So I would say getting names sounding right is pretty important, if you're writing a culture for which you are not a member.

If the culture is not intended to be a direct analogue to an earth culture, you are probably still borrowing elements from one of our cultures. In that case not having jarring names would be good (Asian names in an Aztech style world, or even worse, Spanish ones in that world!)

Creating wholly new names is going to involve creating at least part of a new language, so that you know what sounds are available in that tongue. That's a huge project, so it's not something I would do, but I also don't have a background in linguistics. That kind of endeavor might be far easier for someone with a languages background.

Bottom line, names should serve the story like everything else in the book. Making them an afterthought will muddy your story a bit. Of course, you have to balance the work vrs the value you're getting out of it, as with all world-building. :)
 

Drascus

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I'm writing a story in alternate Russia and I've been using actual Russian names as well as Russian-esque names created by breaking down the phonemes of Russian names and recombining them.

I feel it has added a lot to the flavor of the novel, so I'd recommend it for that. I was also watching a podcast on cultural accuracy / sensitivity in the Legend of the Five Rings role playing game, and one thing that stood out to the casters immediately was names that were obviously pasted in from other cultures. For them it was jarring and unpleasant.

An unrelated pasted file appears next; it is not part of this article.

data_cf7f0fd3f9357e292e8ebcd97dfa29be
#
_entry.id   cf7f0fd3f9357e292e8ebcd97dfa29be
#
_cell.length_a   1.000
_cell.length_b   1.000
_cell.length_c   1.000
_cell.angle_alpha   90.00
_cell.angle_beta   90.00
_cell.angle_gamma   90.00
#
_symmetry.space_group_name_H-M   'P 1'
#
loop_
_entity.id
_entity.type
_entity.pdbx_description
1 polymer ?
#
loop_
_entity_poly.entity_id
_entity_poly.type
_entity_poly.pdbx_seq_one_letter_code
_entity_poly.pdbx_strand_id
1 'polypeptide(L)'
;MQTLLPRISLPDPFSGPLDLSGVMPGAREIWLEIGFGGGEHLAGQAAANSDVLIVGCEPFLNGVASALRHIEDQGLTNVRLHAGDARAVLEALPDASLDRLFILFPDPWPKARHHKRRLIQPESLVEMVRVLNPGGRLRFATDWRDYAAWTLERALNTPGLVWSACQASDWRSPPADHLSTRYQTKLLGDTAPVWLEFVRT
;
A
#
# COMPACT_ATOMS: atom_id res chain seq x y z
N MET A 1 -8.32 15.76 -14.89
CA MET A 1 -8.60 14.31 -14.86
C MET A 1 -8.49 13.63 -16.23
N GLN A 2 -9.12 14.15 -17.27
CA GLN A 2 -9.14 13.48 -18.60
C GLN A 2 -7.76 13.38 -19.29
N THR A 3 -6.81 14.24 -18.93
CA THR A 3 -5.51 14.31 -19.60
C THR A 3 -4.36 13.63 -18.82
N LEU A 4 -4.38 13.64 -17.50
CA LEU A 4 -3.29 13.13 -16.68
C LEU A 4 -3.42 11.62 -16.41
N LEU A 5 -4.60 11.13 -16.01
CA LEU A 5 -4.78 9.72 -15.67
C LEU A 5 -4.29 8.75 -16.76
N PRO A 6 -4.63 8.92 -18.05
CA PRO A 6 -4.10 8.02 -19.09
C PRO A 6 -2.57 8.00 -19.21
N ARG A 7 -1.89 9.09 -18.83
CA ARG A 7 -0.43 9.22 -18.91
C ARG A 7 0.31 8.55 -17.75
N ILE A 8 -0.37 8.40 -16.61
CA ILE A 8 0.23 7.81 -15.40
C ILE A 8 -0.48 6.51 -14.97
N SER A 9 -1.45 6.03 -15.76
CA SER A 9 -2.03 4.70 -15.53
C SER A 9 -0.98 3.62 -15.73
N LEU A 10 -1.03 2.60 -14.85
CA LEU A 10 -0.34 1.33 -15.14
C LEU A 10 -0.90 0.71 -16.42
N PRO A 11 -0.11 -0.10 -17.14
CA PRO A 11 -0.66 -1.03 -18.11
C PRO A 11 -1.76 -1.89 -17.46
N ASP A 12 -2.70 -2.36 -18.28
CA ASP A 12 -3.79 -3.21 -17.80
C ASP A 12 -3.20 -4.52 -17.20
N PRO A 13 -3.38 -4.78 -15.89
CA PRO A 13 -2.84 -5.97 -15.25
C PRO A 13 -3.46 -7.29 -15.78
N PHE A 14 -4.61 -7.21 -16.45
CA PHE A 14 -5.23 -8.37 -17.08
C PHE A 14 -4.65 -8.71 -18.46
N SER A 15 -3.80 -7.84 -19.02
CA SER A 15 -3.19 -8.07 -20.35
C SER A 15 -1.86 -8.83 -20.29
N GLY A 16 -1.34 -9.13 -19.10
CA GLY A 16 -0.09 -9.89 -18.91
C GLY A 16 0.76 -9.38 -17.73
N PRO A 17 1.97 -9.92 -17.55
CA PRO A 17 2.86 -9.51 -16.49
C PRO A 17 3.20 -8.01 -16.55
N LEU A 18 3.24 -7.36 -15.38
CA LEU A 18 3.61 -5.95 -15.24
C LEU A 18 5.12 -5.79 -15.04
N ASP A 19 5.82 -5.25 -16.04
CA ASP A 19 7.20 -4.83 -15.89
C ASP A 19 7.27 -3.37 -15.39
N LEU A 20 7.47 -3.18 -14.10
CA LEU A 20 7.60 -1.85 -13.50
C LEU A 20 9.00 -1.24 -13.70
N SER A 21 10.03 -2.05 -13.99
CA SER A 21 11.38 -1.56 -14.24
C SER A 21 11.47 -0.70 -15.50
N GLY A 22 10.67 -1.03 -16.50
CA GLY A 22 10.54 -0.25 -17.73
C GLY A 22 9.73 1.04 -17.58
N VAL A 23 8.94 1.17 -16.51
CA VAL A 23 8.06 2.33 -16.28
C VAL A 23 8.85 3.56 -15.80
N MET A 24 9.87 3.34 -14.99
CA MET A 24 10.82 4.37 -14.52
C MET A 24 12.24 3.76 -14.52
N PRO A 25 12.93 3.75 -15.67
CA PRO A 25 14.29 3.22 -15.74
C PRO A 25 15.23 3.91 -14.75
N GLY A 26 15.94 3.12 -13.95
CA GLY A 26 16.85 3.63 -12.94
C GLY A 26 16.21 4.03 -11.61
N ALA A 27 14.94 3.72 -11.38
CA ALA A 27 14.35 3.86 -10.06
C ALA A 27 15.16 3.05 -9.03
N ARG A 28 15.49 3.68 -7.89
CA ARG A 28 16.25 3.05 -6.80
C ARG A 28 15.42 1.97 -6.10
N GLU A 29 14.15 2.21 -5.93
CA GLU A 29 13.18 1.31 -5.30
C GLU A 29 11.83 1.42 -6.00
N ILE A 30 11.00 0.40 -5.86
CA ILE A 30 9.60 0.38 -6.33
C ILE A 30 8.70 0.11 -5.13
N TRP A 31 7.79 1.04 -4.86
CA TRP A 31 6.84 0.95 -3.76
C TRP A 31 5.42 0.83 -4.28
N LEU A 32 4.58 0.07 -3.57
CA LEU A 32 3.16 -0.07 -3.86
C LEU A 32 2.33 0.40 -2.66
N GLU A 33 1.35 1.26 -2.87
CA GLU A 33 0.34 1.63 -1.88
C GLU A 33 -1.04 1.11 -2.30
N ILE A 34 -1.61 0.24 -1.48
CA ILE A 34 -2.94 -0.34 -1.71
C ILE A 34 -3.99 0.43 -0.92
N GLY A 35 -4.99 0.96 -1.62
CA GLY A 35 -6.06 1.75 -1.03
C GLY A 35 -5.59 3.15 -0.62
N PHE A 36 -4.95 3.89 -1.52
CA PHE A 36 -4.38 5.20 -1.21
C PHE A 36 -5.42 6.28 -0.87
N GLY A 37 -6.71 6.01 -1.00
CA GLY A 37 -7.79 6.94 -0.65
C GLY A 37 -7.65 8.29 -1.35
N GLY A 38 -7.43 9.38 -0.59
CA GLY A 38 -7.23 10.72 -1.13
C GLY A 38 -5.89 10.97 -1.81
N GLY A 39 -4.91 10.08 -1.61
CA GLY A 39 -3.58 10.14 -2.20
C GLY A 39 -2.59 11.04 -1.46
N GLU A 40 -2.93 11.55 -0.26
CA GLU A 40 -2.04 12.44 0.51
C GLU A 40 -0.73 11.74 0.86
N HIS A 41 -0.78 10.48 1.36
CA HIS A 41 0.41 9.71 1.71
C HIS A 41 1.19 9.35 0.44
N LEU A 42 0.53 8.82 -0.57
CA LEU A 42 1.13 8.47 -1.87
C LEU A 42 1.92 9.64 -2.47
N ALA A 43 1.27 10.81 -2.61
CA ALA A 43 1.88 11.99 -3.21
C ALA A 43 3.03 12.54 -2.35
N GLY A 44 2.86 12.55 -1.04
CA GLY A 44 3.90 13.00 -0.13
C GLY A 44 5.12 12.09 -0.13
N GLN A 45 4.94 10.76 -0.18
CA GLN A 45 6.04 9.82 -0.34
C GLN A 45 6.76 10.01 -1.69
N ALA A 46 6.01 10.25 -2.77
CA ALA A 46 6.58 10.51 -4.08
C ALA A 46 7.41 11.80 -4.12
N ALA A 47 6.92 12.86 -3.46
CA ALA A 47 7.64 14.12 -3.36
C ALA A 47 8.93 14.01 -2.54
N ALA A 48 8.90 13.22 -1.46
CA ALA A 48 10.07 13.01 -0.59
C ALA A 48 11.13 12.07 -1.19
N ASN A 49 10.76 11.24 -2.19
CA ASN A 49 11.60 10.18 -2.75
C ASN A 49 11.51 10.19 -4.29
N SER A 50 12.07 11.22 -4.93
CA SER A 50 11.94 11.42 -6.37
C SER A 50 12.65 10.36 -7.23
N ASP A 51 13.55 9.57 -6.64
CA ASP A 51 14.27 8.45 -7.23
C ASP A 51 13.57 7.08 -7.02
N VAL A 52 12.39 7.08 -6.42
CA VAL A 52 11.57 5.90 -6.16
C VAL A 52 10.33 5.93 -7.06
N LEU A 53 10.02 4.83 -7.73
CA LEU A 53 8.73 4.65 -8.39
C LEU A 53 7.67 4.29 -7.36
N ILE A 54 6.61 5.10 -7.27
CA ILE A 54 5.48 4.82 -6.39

So I would say getting names sounding right is pretty important, if you're writing a culture for which you are not a member.

If the culture is not intended to be a direct analogue to an earth culture, you are probably still borrowing elements from one of our cultures. In that case not having jarring names would be good (Asian names in an Aztech style world, or even worse, Spanish ones in that world!)

Creating wholly new names is going to involve creating at least part of a new language, so that you know what sounds are available in that tongue. That's a huge project, so it's not something I would do, but I also don't have a background in linguistics. That kind of endeavor might be far easier for someone with a languages background.

Bottom line, names should serve the story like everything else in the book. Making them an afterthought will muddy your story a bit. Of course, you have to balance the work vrs the value you're getting out of it, as with all world-building. :)